This muscle receives C5 and C6 nerve root fibers through the radial nerve. Together with the brachioradialis and the extensor carpi radialis brevis, it is one of the three muscles that is known as the wad of three. These three muscles can give significant pain in the arm commonly known as tennis elbow.
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Lateral epicondylitis, or tennis elbow, is an overuse injury to the common extensor tendon that presents as pain at the lateral epicondyle. C6 and C7 radiculopathy may cause referral of pain down the arm near the lateral epicondyle.
Basically, false tennis elbow mimics pain at the outer aspect of the elbow and could be attributing to; 3. Cervical radiculopathy (Cervical referred pain) The cervical spine can refer to pain down to the outer aspect of the elbow (at both C5 and C6 nerve root). Which may be mistaken as Tennis elbow. 4. Ligamentous instability
Eighteen patients showed slight limitation of lateral rotation or lateral tilting of the cervical spine to the affected side. On that side, in all patients, the apophyseal joints of involved levels were tender to digital pressure (commonly C5 and C6) when carefully examined showed resistance to passive motion. top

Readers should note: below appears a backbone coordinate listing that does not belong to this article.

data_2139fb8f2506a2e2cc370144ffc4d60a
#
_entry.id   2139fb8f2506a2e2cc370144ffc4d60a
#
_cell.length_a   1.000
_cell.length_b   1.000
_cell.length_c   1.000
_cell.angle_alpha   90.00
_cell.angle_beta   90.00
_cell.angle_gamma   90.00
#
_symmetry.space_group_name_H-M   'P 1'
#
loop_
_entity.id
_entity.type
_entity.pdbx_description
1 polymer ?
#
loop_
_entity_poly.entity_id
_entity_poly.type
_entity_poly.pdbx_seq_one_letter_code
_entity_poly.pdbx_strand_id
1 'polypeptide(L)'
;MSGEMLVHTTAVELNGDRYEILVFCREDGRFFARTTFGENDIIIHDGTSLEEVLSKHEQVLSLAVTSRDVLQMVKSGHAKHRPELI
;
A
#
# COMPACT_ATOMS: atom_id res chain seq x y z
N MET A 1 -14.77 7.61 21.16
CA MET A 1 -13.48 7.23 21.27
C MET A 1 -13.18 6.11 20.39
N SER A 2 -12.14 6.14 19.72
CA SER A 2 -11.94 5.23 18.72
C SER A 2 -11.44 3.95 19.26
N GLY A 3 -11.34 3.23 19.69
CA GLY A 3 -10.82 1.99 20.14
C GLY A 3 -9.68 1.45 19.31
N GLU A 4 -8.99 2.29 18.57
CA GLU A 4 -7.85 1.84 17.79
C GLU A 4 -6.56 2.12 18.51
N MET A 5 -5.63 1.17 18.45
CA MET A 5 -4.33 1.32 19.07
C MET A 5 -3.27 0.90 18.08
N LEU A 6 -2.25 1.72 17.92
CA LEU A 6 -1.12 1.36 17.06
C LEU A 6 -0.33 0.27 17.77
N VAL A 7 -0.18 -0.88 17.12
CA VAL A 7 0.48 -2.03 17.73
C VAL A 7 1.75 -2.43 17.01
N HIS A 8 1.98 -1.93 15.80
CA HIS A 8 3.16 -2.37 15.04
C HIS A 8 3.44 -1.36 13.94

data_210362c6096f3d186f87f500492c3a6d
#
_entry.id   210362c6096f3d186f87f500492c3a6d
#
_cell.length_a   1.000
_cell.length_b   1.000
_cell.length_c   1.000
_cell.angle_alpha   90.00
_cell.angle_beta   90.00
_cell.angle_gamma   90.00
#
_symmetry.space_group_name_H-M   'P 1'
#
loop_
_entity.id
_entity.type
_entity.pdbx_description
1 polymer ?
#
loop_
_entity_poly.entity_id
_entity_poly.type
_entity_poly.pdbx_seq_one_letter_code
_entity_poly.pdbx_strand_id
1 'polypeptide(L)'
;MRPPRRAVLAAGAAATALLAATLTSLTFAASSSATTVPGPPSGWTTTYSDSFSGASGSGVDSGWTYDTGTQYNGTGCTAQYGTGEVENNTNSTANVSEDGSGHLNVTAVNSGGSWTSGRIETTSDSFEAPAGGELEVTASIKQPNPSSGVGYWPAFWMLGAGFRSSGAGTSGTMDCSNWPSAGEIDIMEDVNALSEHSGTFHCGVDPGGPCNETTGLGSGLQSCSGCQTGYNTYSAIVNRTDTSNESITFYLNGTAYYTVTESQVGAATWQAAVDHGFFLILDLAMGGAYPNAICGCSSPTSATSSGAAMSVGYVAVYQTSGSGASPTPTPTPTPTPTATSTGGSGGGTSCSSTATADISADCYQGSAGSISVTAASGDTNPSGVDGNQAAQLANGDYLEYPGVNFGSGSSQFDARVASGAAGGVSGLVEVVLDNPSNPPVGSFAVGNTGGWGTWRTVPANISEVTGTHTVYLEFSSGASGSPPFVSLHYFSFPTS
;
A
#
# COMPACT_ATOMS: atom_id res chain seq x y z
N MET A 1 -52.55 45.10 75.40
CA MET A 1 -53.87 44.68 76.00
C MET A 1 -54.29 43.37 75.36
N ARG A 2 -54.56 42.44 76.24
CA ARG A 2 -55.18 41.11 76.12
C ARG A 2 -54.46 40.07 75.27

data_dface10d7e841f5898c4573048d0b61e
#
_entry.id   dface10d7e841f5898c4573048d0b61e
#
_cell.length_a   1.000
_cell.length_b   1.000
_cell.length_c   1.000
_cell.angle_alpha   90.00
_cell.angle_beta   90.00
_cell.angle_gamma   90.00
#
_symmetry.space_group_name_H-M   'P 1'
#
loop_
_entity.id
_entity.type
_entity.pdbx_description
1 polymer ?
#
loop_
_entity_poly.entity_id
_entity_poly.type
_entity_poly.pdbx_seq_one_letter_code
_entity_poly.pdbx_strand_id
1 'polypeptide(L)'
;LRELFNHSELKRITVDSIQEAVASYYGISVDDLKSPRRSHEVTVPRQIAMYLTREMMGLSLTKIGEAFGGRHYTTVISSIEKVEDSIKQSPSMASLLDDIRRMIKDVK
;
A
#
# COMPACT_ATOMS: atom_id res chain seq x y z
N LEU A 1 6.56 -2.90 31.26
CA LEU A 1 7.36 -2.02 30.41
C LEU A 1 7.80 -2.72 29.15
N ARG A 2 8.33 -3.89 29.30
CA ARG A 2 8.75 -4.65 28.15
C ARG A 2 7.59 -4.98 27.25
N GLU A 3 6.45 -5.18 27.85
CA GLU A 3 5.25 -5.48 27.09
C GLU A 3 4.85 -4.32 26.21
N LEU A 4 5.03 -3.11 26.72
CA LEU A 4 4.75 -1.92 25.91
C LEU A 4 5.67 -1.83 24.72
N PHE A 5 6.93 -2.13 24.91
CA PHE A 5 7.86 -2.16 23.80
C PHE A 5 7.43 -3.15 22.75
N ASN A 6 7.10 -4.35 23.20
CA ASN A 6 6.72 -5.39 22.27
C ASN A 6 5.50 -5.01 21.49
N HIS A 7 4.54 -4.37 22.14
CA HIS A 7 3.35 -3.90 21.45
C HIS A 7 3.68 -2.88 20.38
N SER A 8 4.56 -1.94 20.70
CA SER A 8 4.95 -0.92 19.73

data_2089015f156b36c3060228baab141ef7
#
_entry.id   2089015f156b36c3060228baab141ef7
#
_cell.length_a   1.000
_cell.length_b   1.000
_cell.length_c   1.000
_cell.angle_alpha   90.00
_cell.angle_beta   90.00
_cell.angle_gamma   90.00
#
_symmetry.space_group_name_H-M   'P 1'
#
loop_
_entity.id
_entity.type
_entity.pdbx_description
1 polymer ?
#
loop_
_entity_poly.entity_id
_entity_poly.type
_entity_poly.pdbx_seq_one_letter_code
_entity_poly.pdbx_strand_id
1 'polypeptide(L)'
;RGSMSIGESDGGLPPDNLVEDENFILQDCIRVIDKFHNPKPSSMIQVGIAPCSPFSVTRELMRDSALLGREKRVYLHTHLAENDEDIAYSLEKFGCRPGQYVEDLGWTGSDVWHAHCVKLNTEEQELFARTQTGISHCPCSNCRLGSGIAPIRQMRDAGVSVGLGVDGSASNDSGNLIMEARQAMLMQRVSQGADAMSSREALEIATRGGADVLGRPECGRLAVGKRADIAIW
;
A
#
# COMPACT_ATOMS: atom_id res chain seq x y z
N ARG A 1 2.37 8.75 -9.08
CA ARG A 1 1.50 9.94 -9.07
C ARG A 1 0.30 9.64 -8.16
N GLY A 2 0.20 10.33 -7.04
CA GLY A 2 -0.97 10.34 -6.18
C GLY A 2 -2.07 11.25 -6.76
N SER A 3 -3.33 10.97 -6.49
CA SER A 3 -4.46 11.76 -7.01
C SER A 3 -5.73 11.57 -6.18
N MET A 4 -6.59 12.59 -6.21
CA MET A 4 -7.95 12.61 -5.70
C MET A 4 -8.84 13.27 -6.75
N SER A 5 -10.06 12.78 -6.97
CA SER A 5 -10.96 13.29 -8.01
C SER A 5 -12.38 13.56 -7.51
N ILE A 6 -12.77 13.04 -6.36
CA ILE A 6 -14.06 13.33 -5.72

Tennis Elbow and the Cervical Spine C. Chan Gunn, MD The exact cause of tennis elbow, a common condition, is still obscure. While the condition may well be entirely due to a local disorder at the elbow, the results of a study of 50 patients whose condition was resistant to 4 weeks
Instead of just treating painful elbow symptoms locally (at the elbow), efforts are directed toward the neck as well. Unnecessary surgery can even be avoided. Out of 102 patients involved in this study, all had a confirmed diagnosis of cervical radiculopathy. Two-thirds also had tennis elbow.